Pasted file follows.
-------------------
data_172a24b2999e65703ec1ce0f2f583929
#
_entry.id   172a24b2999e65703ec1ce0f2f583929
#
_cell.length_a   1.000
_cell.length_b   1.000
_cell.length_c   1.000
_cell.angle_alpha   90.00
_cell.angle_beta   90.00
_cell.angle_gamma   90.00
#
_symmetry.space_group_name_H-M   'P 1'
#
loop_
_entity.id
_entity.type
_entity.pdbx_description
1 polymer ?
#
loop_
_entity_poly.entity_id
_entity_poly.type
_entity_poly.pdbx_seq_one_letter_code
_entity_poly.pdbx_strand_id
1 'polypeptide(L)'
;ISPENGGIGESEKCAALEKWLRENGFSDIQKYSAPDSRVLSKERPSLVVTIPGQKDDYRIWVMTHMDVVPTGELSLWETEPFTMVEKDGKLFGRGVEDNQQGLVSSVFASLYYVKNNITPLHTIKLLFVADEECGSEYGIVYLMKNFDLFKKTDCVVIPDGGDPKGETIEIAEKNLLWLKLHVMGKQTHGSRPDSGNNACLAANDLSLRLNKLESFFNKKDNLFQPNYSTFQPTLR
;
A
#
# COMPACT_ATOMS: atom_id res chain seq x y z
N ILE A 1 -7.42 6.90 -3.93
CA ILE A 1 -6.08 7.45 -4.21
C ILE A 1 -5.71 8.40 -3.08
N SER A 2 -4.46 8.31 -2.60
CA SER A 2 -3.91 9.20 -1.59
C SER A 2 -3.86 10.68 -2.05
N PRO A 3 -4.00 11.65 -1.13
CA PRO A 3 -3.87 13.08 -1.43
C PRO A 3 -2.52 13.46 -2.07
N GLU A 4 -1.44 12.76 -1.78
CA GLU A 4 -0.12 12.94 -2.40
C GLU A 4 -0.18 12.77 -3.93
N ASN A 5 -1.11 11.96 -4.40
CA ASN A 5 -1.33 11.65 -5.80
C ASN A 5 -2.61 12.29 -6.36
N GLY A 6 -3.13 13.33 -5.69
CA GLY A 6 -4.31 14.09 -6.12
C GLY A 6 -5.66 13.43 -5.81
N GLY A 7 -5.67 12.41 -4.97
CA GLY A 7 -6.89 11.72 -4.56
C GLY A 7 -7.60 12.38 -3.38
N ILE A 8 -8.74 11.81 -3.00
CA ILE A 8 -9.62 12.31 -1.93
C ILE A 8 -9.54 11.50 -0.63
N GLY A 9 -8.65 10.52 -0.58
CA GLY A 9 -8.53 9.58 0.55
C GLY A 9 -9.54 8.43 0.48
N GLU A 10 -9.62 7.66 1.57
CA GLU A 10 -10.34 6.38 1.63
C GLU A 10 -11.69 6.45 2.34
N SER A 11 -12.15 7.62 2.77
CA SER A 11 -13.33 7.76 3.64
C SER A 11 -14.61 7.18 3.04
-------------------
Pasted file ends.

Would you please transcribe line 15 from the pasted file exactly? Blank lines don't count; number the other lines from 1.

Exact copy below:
_entity.id